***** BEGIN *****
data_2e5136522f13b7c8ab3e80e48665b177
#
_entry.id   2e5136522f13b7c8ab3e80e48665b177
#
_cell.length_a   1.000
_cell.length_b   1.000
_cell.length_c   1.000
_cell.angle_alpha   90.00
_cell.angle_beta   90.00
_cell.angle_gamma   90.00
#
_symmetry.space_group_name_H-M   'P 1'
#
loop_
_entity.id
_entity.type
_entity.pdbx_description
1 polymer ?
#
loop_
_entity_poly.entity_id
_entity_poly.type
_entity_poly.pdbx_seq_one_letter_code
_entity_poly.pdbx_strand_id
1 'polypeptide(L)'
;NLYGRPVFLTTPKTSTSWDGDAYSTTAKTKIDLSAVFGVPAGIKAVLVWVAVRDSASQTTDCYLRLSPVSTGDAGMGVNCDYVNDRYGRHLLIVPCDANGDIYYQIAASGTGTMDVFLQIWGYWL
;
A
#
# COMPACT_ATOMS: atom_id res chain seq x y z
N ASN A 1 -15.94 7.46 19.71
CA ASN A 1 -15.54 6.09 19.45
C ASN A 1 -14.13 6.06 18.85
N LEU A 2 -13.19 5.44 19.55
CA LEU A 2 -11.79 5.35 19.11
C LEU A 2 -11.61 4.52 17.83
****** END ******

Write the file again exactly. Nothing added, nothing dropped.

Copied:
data_2e5136522f13b7c8ab3e80e48665b177
#
_entry.id   2e5136522f13b7c8ab3e80e48665b177
#
_cell.length_a   1.000
_cell.length_b   1.000
_cell.length_c   1.000
_cell.angle_alpha   90.00
_cell.angle_beta   90.00
_cell.angle_gamma   90.00
#
_symmetry.space_group_name_H-M   'P 1'
#
loop_
_entity.id
_entity.type
_entity.pdbx_description
1 polymer ?
#
loop_
_entity_poly.entity_id
_entity_poly.type
_entity_poly.pdbx_seq_one_letter_code
_entity_poly.pdbx_strand_id
1 'polypeptide(L)'
;NLYGRPVFLTTPKTSTSWDGDAYSTTAKTKIDLSAVFGVPAGIKAVLVWVAVRDSASQTTDCYLRLSPVSTGDAGMGVNCDYVNDRYGRHLLIVPCDANGDIYYQIAASGTGTMDVFLQIWGYWL
;
A
#
# COMPACT_ATOMS: atom_id res chain seq x y z
N ASN A 1 -15.94 7.46 19.71
CA ASN A 1 -15.54 6.09 19.45
C ASN A 1 -14.13 6.06 18.85
N LEU A 2 -13.19 5.44 19.55
CA LEU A 2 -11.79 5.35 19.11
C LEU A 2 -11.61 4.52 17.83